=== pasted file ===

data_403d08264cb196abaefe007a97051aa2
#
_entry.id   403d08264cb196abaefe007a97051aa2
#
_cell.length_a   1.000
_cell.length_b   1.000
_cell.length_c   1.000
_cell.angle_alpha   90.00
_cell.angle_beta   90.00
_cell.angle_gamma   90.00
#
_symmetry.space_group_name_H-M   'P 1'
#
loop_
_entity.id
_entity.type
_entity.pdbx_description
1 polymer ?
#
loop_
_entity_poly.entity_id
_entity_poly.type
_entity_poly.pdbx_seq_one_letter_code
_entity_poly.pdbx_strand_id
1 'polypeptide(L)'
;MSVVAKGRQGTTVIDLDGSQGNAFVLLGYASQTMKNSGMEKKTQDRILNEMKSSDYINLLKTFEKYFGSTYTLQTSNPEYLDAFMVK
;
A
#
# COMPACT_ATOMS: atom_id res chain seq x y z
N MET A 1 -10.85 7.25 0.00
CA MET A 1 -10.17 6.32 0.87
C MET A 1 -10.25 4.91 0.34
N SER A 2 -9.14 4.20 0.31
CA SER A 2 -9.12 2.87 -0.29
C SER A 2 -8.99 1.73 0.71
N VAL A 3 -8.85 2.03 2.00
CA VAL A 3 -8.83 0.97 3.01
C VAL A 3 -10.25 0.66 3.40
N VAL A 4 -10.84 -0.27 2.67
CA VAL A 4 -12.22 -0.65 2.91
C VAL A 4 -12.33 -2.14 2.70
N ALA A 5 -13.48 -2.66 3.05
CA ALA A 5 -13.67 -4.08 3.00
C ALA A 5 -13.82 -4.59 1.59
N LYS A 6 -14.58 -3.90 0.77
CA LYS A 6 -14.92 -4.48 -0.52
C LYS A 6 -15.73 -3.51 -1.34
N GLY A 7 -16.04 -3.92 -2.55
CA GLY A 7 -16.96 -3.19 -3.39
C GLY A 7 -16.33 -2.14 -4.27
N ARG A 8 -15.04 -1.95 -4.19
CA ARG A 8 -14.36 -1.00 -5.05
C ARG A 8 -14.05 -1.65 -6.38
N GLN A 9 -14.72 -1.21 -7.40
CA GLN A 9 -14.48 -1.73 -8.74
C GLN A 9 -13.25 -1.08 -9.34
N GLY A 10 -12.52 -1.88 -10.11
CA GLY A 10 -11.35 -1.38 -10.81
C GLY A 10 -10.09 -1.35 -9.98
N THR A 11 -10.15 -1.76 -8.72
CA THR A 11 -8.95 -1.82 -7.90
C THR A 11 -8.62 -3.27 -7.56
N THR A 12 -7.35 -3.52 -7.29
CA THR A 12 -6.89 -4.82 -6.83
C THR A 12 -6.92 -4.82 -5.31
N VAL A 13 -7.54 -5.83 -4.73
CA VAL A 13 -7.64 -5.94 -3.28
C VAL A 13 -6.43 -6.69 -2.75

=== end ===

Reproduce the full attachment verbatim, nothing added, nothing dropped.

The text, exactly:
data_403d08264cb196abaefe007a97051aa2
#
_entry.id   403d08264cb196abaefe007a97051aa2
#
_cell.length_a   1.000
_cell.length_b   1.000
_cell.length_c   1.000
_cell.angle_alpha   90.00
_cell.angle_beta   90.00
_cell.angle_gamma   90.00
#
_symmetry.space_group_name_H-M   'P 1'
#
loop_
_entity.id
_entity.type
_entity.pdbx_description
1 polymer ?
#
loop_
_entity_poly.entity_id
_entity_poly.type
_entity_poly.pdbx_seq_one_letter_code
_entity_poly.pdbx_strand_id
1 'polypeptide(L)'
;MSVVAKGRQGTTVIDLDGSQGNAFVLLGYASQTMKNSGMEKKTQDRILNEMKSSDYINLLKTFEKYFGSTYTLQTSNPEYLDAFMVK
;
A
#
# COMPACT_ATOMS: atom_id res chain seq x y z
N MET A 1 -10.85 7.25 0.00
CA MET A 1 -10.17 6.32 0.87
C MET A 1 -10.25 4.91 0.34
N SER A 2 -9.14 4.20 0.31
CA SER A 2 -9.12 2.87 -0.29
C SER A 2 -8.99 1.73 0.71
N VAL A 3 -8.85 2.03 2.00
CA VAL A 3 -8.83 0.97 3.01
C VAL A 3 -10.25 0.66 3.40
N VAL A 4 -10.84 -0.27 2.67
CA VAL A 4 -12.22 -0.65 2.91
C VAL A 4 -12.33 -2.14 2.70
N ALA A 5 -13.48 -2.66 3.05
CA ALA A 5 -13.67 -4.08 3.00
C ALA A 5 -13.82 -4.59 1.59
N LYS A 6 -14.58 -3.90 0.77
CA LYS A 6 -14.92 -4.48 -0.52
C LYS A 6 -15.73 -3.51 -1.34
N GLY A 7 -16.04 -3.92 -2.55
CA GLY A 7 -16.96 -3.19 -3.39
C GLY A 7 -16.33 -2.14 -4.27
N ARG A 8 -15.04 -1.95 -4.19
CA ARG A 8 -14.36 -1.00 -5.05
C ARG A 8 -14.05 -1.65 -6.38
N GLN A 9 -14.72 -1.21 -7.40
CA GLN A 9 -14.48 -1.73 -8.74
C GLN A 9 -13.25 -1.08 -9.34
N GLY A 10 -12.52 -1.88 -10.11
CA GLY A 10 -11.35 -1.38 -10.81
C GLY A 10 -10.09 -1.35 -9.98
N THR A 11 -10.15 -1.76 -8.72
CA THR A 11 -8.95 -1.82 -7.90
C THR A 11 -8.62 -3.27 -7.56
N THR A 12 -7.35 -3.52 -7.29
CA THR A 12 -6.89 -4.82 -6.83
C THR A 12 -6.92 -4.82 -5.31
N VAL A 13 -7.54 -5.83 -4.73
CA VAL A 13 -7.64 -5.94 -3.28
C VAL A 13 -6.43 -6.69 -2.75